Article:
CHESAPEAKE, Va., June 16 /PRNewswire/ -- Cox Communications, in partnership with the National Center for Missing & Exploited Children® (NCMEC), brought teens together from across the country to discuss the behavior of young people online at the National Teen Summit on Internet Safety in Washington, D.C. on June 15. TV host and children's advocate John Walsh moderated the event and provided insights on how teens can stay safe in a world increasingly reliant on the Internet and wireless devices.
Rasheda Webb, 18, a graduating senior at Denbigh High School in Newport News, was one of a handful of students from across the nation who participated in the conversation about teens' online safety concerns such as cyberbullying, sexting and digital reputation management. Webb is the 2010 Youth of the Year for the Boys & Girls Clubs of the Virginia Peninsula. She earned this distinction through her dedication to mentoring youth, having logged over 130 volunteer hours in one year, and her eagerness to take on new challenges responsibilities. She will be attending Thomas Nelson Community College in the fall to study computer and information systems management.
Cox Senior Vice President and General Manager Gary McCollum said, "In light of recent news stories, it is important now more than ever to talk with youth about what they are doing online and how these behaviors will affect them in the future. Cox is proud to have such a forum for open dialogue in hopes that young people and their parents will be more cognizant about Internet and wireless safety."
Cox marked the Summit's fifth anniversary by streaming the event live over the Internet.
In addition to the teens and Walsh, internationally-recognized social media expert James Andrews provided insights on teen online behavior. Andrews is a CNN contributor and is a founding partner of Everywhere, a social media marketing and content development firm in Atlanta, GA.
Following the Summit, the teens met with members of Congress to share original research on teens' online behavior conducted by TRU. Key findings from the survey include:
- More than 80 percent of those surveyed said they believe what they post online could impact their personal reputation.
- However, 77 percent said they often post information online that is not true just to get people's attention, including 50 percent who said they had posted a fake age online.
- 32 percent thought that posting personal information could have a negative effect on their future -- up from 25 percent in 2007.
- Yet, 62 percent never check with a parent before the post a photo online and 67 percent never check with a parent before they post a comment or status update
About Cox Communications:
Cox Communications is a broadband communications and entertainment company, providing advanced digital video, Internet, telephone and wireless services over its own nationwide IP network. The third-largest U.S. cable TV company, Cox serves more than 6 million residences and businesses. Cox Business is a facilities-based provider of voice, video and data solutions for commercial customers, and Cox Media is a full-service provider of national and local cable spot and new media advertising. Cox is known for its pioneering efforts in cable telephone and commercial services, industry-leading customer care and its outstanding workplaces. For seven years, Cox has been recognized as the top operator for women by Women in Cable Telecommunications; for five years, Cox has ranked among DiversityInc's Top 50 Companies for Diversity, and the company holds a perfect score in the Human Rights Campaign's Corporate Equality Index. More information about Cox Communications, a wholly owned subsidiary of Cox Enterprises, is available at www.cox.com and www.coxmedia.com.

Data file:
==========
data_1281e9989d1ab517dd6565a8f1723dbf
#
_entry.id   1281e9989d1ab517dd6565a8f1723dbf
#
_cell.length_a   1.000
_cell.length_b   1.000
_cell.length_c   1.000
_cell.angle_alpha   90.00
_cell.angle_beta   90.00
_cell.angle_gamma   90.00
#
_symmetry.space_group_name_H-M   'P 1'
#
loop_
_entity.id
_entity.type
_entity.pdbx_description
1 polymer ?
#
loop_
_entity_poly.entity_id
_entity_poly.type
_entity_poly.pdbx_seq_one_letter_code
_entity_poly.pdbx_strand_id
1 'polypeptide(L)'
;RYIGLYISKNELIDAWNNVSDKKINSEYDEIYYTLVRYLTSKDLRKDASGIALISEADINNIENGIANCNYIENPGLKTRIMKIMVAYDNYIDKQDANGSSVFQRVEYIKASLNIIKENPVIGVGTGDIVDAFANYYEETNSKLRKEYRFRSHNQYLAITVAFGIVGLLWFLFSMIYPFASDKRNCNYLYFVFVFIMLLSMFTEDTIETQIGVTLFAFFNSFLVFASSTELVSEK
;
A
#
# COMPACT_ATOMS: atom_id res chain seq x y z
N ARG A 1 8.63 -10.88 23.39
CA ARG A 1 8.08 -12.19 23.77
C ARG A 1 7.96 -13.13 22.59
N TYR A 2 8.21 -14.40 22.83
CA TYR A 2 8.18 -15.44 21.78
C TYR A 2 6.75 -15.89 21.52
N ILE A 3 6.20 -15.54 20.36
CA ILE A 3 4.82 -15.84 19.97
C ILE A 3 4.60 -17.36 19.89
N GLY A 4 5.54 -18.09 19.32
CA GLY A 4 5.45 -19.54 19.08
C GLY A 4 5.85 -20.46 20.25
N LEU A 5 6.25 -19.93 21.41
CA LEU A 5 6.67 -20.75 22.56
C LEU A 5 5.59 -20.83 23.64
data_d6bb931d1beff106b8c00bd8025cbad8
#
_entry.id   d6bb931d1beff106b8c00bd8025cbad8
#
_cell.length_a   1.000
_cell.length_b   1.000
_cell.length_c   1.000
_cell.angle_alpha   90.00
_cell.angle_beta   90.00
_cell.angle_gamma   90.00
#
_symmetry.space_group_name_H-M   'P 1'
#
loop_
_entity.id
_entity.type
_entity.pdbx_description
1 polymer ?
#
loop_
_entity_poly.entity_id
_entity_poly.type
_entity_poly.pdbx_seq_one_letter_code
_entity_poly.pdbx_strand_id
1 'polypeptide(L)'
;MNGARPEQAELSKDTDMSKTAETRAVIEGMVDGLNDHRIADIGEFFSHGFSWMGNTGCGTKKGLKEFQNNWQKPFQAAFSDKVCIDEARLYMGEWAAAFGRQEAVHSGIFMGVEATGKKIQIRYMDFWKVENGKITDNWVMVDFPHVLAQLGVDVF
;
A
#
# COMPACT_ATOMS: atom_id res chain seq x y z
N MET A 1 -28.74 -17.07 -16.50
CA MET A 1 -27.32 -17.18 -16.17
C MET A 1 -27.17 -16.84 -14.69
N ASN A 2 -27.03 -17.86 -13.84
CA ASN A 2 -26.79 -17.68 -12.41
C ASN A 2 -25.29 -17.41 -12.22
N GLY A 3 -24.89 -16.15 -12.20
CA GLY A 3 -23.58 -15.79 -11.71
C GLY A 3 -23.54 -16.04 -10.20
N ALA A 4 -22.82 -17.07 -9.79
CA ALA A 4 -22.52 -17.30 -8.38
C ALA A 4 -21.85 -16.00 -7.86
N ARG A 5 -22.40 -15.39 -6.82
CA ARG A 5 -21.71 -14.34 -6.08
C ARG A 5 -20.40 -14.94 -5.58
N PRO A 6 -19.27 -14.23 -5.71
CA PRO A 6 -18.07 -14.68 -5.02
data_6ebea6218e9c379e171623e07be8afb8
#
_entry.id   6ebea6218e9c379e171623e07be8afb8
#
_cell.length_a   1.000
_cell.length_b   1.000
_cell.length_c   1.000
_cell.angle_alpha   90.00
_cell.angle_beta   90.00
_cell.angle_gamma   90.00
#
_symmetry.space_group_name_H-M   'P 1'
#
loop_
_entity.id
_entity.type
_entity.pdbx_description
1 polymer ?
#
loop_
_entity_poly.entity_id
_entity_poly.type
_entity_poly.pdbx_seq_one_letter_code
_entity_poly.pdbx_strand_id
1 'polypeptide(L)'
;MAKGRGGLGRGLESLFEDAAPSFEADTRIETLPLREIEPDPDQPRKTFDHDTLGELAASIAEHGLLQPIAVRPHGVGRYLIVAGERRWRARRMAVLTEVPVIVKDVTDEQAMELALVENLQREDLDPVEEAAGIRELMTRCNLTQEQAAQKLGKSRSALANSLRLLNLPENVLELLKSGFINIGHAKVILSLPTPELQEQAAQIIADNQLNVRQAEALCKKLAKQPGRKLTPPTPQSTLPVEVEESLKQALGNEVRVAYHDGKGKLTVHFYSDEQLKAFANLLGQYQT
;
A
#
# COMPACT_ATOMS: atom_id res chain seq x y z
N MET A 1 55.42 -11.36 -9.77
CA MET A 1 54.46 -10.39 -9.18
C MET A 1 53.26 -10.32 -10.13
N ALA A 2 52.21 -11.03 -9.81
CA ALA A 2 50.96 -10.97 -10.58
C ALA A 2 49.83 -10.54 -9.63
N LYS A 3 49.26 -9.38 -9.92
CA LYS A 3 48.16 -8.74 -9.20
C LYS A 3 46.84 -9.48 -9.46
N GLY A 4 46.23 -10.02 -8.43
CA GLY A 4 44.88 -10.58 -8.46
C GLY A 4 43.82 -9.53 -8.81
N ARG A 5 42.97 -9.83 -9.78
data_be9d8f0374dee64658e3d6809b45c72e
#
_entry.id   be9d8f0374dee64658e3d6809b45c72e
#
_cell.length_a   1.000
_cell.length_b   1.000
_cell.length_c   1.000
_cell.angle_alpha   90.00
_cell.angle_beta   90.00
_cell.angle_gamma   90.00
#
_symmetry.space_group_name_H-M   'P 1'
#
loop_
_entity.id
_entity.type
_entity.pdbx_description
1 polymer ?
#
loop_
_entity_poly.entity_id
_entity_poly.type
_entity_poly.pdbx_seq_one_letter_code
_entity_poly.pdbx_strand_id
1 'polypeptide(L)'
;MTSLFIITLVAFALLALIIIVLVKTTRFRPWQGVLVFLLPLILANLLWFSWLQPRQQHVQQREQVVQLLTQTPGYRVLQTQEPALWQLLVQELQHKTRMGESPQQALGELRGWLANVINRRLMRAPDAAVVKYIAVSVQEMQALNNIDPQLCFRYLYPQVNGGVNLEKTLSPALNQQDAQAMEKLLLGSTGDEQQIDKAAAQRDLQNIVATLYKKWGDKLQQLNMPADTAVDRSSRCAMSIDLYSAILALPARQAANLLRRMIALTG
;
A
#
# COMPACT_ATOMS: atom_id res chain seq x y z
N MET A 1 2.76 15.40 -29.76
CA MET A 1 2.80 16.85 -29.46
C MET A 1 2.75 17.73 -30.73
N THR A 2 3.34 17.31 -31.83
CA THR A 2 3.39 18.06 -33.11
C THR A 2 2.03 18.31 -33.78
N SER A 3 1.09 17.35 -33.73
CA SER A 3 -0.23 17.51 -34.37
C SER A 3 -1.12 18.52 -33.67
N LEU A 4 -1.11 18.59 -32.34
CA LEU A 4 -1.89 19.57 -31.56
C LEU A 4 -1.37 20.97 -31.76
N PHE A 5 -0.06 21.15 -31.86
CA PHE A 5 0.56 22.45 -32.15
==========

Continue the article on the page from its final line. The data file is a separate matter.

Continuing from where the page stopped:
About Cox's Take Charge Initiative:
Cox's Take Charge! program was launched in 2004 to educate parents and guardians about the importance of Internet safety and to help families get the most out of mass media in the home. It provides scores of resources to help parents and guardians manage what their children's' use of the TV, Internet and wireless devices -- from instructions on setting parental controls, to a guide to the lingo teens use online, to tips for more constructive conversations between parents and kids. Teaching young children and teens how to stay safer online is a major element of the Take Charge program, thanks in part to Cox's partnership with the NetSmartz® Workshop, NCMEC's Internet safety resource available at www.NetSmartz.org. Cox has donated more than $30 million worth of advertising time to NetSmartz and NCMEC to encourage safer online behavior among children. More information on Take Charge! is available at: www.Cox.com/TakeCharge or via Twitter at http://www.twitter.com/Cox_Comm.
About the National Center for Missing & Exploited Children (NCMEC):
The National Center for Missing & Exploited Children is a 501(c)(3) nonprofit organization. Since it was established by Congress in 1984, the organization has operated the toll-free 24-hour national missing children's hotline which has handled more than 2,475,300 calls. It has assisted law enforcement in the recovery of more than 151,300 children. The organization's CyberTipline has handled more than 894,700 reports of child sexual exploitation and its Child Victim Identification Program has reviewed and analyzed more than 34,566,000 pornography images and videos. The organization works in cooperation with the U.S. Department of Justice's office of Juvenile Justice and Delinquency Prevention. To learn more about NCMEC, call its toll-free, 24-hour hotline at 1-800-THE-LOST or visit its web site at www.missingkids.com.
About the Survey:
The survey was conducted online within the United States by TRU on behalf of Cox Communications between May 14 and 24, 2010 among 1,032 U.S. teens ages 13-17. (The report does not mention theoretical sampling error.)
SOURCE Cox Communications